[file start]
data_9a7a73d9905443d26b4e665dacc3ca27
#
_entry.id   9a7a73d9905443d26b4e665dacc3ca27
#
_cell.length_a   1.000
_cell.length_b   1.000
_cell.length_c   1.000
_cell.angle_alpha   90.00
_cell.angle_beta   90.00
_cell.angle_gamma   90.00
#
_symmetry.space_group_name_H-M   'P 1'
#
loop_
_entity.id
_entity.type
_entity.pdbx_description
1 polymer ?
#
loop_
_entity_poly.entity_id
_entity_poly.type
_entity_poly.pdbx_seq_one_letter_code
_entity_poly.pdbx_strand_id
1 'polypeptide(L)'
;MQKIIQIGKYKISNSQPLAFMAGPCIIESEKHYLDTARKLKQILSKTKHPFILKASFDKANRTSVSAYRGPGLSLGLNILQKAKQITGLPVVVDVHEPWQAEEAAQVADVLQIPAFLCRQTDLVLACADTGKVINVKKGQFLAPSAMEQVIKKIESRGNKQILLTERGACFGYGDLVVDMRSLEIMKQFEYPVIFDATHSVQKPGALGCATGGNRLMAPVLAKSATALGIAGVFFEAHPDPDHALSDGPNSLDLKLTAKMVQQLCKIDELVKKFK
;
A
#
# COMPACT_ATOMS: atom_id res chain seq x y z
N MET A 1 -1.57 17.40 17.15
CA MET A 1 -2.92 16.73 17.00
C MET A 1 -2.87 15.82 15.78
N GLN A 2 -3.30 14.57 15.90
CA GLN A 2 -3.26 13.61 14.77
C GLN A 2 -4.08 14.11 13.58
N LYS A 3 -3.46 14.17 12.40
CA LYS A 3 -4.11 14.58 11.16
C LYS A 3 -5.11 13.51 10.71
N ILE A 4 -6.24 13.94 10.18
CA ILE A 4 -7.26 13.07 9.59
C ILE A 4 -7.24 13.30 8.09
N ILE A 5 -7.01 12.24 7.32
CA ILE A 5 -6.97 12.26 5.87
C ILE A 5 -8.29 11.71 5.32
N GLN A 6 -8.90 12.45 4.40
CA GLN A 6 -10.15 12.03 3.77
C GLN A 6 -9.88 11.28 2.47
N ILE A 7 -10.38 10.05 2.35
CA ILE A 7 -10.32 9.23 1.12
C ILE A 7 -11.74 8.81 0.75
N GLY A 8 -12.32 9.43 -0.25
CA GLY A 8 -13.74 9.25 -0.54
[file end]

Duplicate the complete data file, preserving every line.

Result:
data_9a7a73d9905443d26b4e665dacc3ca27
#
_entry.id   9a7a73d9905443d26b4e665dacc3ca27
#
_cell.length_a   1.000
_cell.length_b   1.000
_cell.length_c   1.000
_cell.angle_alpha   90.00
_cell.angle_beta   90.00
_cell.angle_gamma   90.00
#
_symmetry.space_group_name_H-M   'P 1'
#
loop_
_entity.id
_entity.type
_entity.pdbx_description
1 polymer ?
#
loop_
_entity_poly.entity_id
_entity_poly.type
_entity_poly.pdbx_seq_one_letter_code
_entity_poly.pdbx_strand_id
1 'polypeptide(L)'
;MQKIIQIGKYKISNSQPLAFMAGPCIIESEKHYLDTARKLKQILSKTKHPFILKASFDKANRTSVSAYRGPGLSLGLNILQKAKQITGLPVVVDVHEPWQAEEAAQVADVLQIPAFLCRQTDLVLACADTGKVINVKKGQFLAPSAMEQVIKKIESRGNKQILLTERGACFGYGDLVVDMRSLEIMKQFEYPVIFDATHSVQKPGALGCATGGNRLMAPVLAKSATALGIAGVFFEAHPDPDHALSDGPNSLDLKLTAKMVQQLCKIDELVKKFK
;
A
#
# COMPACT_ATOMS: atom_id res chain seq x y z
N MET A 1 -1.57 17.40 17.15
CA MET A 1 -2.92 16.73 17.00
C MET A 1 -2.87 15.82 15.78
N GLN A 2 -3.30 14.57 15.90
CA GLN A 2 -3.26 13.61 14.77
C GLN A 2 -4.08 14.11 13.58
N LYS A 3 -3.46 14.17 12.40
CA LYS A 3 -4.11 14.58 11.16
C LYS A 3 -5.11 13.51 10.71
N ILE A 4 -6.24 13.94 10.18
CA ILE A 4 -7.26 13.07 9.59
C ILE A 4 -7.24 13.30 8.09
N ILE A 5 -7.01 12.24 7.32
CA ILE A 5 -6.97 12.26 5.87
C ILE A 5 -8.29 11.71 5.32
N GLN A 6 -8.90 12.45 4.40
CA GLN A 6 -10.15 12.03 3.77
C GLN A 6 -9.88 11.28 2.47
N ILE A 7 -10.38 10.05 2.35
CA ILE A 7 -10.32 9.23 1.12
C ILE A 7 -11.74 8.81 0.75
N GLY A 8 -12.32 9.43 -0.25
CA GLY A 8 -13.74 9.25 -0.54